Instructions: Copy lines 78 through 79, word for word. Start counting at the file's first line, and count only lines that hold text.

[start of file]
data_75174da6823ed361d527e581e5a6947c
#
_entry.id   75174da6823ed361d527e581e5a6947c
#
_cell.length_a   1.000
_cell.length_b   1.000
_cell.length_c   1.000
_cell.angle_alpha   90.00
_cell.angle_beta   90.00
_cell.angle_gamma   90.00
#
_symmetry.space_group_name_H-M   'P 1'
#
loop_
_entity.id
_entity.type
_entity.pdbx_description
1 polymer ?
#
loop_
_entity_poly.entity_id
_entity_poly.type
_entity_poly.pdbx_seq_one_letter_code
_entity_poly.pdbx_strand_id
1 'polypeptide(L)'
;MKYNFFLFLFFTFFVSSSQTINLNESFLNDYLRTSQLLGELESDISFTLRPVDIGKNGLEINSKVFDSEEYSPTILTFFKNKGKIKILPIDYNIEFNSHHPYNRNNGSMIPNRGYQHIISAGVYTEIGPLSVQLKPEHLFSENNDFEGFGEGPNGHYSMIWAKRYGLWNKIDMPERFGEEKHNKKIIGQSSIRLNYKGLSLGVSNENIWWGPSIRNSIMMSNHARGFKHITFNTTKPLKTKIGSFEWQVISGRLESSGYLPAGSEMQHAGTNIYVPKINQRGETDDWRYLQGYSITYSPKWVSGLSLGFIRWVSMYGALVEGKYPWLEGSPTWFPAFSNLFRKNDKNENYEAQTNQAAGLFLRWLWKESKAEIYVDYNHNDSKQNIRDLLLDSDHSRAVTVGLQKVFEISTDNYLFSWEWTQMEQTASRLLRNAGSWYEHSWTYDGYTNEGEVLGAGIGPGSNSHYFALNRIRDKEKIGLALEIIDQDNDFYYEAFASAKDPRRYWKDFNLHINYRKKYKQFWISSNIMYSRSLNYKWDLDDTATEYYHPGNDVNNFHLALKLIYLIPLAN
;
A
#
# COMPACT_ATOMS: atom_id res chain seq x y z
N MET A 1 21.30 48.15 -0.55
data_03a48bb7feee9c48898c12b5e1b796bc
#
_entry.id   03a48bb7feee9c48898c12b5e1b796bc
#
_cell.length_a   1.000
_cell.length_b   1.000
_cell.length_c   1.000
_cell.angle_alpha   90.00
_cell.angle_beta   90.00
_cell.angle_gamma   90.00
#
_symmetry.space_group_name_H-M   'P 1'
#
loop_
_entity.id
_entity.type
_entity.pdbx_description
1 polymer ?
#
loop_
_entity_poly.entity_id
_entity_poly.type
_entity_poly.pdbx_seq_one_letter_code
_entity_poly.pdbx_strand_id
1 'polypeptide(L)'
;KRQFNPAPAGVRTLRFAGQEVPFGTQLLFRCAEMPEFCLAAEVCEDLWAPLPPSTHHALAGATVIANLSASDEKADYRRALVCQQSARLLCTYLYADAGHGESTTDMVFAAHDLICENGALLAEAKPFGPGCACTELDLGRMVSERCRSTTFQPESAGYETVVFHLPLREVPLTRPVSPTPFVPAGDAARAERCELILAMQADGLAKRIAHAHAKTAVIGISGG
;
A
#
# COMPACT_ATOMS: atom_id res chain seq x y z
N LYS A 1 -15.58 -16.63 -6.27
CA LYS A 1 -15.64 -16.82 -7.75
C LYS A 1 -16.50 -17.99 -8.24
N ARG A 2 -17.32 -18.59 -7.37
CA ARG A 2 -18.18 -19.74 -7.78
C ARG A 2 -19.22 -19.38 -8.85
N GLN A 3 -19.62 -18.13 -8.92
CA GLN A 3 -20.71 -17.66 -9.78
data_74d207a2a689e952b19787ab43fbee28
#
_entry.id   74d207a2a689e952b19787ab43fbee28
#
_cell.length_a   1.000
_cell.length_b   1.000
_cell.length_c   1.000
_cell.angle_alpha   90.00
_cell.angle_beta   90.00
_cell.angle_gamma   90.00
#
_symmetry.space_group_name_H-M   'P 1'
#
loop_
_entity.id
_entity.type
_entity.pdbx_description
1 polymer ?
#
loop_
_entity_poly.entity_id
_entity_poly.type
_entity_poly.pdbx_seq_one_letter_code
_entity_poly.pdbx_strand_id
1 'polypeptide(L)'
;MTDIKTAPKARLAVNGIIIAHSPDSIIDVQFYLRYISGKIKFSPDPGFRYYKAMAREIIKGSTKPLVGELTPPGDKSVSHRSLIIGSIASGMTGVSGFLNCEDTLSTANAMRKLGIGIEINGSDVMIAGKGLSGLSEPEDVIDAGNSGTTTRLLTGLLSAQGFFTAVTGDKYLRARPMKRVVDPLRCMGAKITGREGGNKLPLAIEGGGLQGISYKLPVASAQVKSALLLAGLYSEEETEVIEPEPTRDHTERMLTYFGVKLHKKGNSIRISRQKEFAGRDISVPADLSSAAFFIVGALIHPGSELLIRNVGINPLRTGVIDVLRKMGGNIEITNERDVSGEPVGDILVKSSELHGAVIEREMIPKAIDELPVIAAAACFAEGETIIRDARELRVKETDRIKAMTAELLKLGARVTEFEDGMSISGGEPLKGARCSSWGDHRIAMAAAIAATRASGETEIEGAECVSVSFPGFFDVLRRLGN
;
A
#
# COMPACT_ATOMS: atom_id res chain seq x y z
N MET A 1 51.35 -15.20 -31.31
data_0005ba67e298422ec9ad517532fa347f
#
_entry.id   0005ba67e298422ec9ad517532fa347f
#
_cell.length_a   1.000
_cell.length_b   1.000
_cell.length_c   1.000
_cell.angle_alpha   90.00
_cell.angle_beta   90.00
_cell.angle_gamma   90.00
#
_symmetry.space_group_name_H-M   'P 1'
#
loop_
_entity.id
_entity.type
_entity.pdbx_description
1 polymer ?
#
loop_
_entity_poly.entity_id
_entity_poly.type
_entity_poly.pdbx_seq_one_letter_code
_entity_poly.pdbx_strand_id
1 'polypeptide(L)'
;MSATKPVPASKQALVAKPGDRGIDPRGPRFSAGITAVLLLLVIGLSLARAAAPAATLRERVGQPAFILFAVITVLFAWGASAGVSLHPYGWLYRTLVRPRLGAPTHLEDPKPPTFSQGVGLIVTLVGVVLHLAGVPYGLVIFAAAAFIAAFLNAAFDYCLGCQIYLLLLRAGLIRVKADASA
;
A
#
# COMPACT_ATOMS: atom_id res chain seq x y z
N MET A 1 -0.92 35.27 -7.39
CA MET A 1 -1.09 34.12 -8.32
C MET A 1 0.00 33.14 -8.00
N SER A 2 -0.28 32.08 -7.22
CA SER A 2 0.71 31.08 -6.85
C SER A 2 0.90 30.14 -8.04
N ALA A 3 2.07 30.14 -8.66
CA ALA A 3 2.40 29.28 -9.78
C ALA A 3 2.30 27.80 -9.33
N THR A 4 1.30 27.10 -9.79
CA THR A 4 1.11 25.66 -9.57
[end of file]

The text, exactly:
_cell.angle_beta   90.00
_cell.angle_gamma   90.00